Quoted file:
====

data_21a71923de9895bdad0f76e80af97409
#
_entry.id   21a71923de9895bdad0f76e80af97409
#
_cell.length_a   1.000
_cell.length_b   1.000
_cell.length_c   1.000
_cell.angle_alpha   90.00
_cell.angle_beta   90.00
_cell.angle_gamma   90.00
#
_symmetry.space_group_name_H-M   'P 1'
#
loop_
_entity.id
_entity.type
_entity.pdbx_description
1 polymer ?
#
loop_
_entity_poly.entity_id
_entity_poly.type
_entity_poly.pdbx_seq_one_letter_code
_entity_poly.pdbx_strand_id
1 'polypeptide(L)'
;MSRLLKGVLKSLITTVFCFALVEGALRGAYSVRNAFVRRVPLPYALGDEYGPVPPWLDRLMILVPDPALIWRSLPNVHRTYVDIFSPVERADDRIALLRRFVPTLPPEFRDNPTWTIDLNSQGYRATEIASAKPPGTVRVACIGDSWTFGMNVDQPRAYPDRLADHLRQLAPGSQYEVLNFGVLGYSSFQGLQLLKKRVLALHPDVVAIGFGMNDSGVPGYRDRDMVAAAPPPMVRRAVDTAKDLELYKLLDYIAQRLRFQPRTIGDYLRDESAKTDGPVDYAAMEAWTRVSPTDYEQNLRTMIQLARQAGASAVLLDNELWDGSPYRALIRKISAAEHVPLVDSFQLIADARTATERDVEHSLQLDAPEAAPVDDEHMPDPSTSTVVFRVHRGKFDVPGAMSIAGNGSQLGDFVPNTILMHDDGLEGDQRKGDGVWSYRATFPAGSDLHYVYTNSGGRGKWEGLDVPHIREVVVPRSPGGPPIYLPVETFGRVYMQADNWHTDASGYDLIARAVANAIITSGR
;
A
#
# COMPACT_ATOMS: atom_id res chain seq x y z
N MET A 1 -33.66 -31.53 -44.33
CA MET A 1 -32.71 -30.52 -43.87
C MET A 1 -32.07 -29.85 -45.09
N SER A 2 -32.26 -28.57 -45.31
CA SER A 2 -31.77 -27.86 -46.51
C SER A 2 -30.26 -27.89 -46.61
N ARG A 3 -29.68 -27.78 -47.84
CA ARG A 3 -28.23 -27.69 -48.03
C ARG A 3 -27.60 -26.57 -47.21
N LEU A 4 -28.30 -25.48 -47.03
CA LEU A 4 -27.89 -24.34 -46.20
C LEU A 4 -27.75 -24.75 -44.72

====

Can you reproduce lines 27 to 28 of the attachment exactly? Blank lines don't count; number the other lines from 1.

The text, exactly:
;
A